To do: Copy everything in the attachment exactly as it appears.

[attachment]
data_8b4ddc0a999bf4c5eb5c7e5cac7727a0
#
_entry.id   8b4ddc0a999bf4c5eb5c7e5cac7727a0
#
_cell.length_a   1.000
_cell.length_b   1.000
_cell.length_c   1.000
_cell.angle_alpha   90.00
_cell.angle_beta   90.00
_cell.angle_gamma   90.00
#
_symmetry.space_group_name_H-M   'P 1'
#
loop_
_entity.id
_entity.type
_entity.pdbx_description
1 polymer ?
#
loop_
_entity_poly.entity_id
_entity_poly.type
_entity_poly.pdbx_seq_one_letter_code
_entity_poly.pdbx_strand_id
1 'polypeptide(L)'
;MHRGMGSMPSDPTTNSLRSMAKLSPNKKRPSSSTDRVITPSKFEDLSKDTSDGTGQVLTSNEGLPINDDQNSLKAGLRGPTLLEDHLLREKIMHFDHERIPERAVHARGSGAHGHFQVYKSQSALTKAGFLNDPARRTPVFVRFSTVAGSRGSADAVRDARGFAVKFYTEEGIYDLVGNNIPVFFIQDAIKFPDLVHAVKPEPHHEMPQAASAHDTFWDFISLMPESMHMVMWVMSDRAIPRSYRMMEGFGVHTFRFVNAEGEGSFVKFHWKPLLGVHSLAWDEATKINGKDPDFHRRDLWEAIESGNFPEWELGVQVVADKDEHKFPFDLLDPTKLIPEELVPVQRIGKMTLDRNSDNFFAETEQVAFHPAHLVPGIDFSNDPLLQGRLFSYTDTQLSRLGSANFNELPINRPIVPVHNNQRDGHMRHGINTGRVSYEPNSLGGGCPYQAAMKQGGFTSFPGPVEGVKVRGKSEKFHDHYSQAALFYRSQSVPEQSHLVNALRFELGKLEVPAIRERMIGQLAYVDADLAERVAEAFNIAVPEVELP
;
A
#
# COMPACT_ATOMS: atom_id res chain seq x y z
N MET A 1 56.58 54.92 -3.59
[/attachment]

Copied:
data_8b4ddc0a999bf4c5eb5c7e5cac7727a0
#
_entry.id   8b4ddc0a999bf4c5eb5c7e5cac7727a0
#
_cell.length_a   1.000
_cell.length_b   1.000
_cell.length_c   1.000
_cell.angle_alpha   90.00
_cell.angle_beta   90.00
_cell.angle_gamma   90.00
#
_symmetry.space_group_name_H-M   'P 1'
#
loop_
_entity.id
_entity.type
_entity.pdbx_description
1 polymer ?
#
loop_
_entity_poly.entity_id
_entity_poly.type
_entity_poly.pdbx_seq_one_letter_code
_entity_poly.pdbx_strand_id
1 'polypeptide(L)'
;MHRGMGSMPSDPTTNSLRSMAKLSPNKKRPSSSTDRVITPSKFEDLSKDTSDGTGQVLTSNEGLPINDDQNSLKAGLRGPTLLEDHLLREKIMHFDHERIPERAVHARGSGAHGHFQVYKSQSALTKAGFLNDPARRTPVFVRFSTVAGSRGSADAVRDARGFAVKFYTEEGIYDLVGNNIPVFFIQDAIKFPDLVHAVKPEPHHEMPQAASAHDTFWDFISLMPESMHMVMWVMSDRAIPRSYRMMEGFGVHTFRFVNAEGEGSFVKFHWKPLLGVHSLAWDEATKINGKDPDFHRRDLWEAIESGNFPEWELGVQVVADKDEHKFPFDLLDPTKLIPEELVPVQRIGKMTLDRNSDNFFAETEQVAFHPAHLVPGIDFSNDPLLQGRLFSYTDTQLSRLGSANFNELPINRPIVPVHNNQRDGHMRHGINTGRVSYEPNSLGGGCPYQAAMKQGGFTSFPGPVEGVKVRGKSEKFHDHYSQAALFYRSQSVPEQSHLVNALRFELGKLEVPAIRERMIGQLAYVDADLAERVAEAFNIAVPEVELP
;
A
#
# COMPACT_ATOMS: atom_id res chain seq x y z
N MET A 1 56.58 54.92 -3.59